applicability of the Davis-Bacon prevailing wage rules would take effect upon
the School Bill’s enactment into law.
The Childers Bill,
H. R. 4292, gives issuers the option to issue QSCBs and QZABs as bonds
under which an issuer may receive a subsidy payment, similar to the option given
to issuers of BABs. Under current law, QSCBs and QZABs may only be issued as
"traditional" tax credit bonds under which the purchaser receives all or part of
his or her return in the form of a federal income tax credit in lieu of interest
paid by the issuer (Tax Credit Bonds).
The Childers Bill, however, allows issuers to choose whether to issue QSCBs
and QZABs as Tax Credit Bonds or as bonds under which the issuer receives a
subsidy payment directly from the U.S. Treasury (Direct Payment Bonds) equal to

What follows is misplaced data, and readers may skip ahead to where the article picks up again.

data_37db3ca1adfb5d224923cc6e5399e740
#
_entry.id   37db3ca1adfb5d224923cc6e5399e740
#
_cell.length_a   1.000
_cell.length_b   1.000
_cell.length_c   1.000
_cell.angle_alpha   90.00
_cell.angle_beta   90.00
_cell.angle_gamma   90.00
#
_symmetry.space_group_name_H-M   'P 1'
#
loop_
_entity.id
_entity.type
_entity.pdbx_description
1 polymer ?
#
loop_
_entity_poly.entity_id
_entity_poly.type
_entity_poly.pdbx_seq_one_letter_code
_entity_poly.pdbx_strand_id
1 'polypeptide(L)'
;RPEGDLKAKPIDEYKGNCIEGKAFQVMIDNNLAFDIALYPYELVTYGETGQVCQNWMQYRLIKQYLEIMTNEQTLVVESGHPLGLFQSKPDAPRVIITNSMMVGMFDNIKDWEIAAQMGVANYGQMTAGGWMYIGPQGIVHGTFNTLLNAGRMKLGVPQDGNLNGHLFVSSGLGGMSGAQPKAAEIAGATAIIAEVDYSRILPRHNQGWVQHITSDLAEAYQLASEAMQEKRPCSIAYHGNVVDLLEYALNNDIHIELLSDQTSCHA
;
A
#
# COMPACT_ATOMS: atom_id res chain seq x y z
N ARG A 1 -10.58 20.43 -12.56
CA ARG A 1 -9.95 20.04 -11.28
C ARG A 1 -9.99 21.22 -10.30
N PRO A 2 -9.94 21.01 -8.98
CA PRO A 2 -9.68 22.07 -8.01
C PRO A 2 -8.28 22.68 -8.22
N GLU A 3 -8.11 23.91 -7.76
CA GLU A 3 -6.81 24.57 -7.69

the lesser of (i) the interest paid by the issuer on each payment date; or (ii)
the amount of interest which would have been payable if the bonds were issued as
Tax Credit Bonds, and such interest were determined at the applicable credit
rate for Tax Credit Bonds. Under the Childers Bill, issuers must make an
irrevocable election to issue their QSCBs and QZABs as Direct Payment Bonds. The
provisions of the Childers Bill affecting QSCBs and QZABs apply to obligations
issued after Dec. 31, 2009.
Sen. Grassley's Dec. 3 bill,
2826, introduced the Clean Renewable Energy
Advancement Tax Extension Jobs Act of 2009 (the New CREBs Bill) that, among
other things, modifies the provisions of New CREBs.
The New CREBs Bill increases the national limitation for New CREBs from $2.4
billion to $4.6 billion, and provides that New CREBs issues under such increased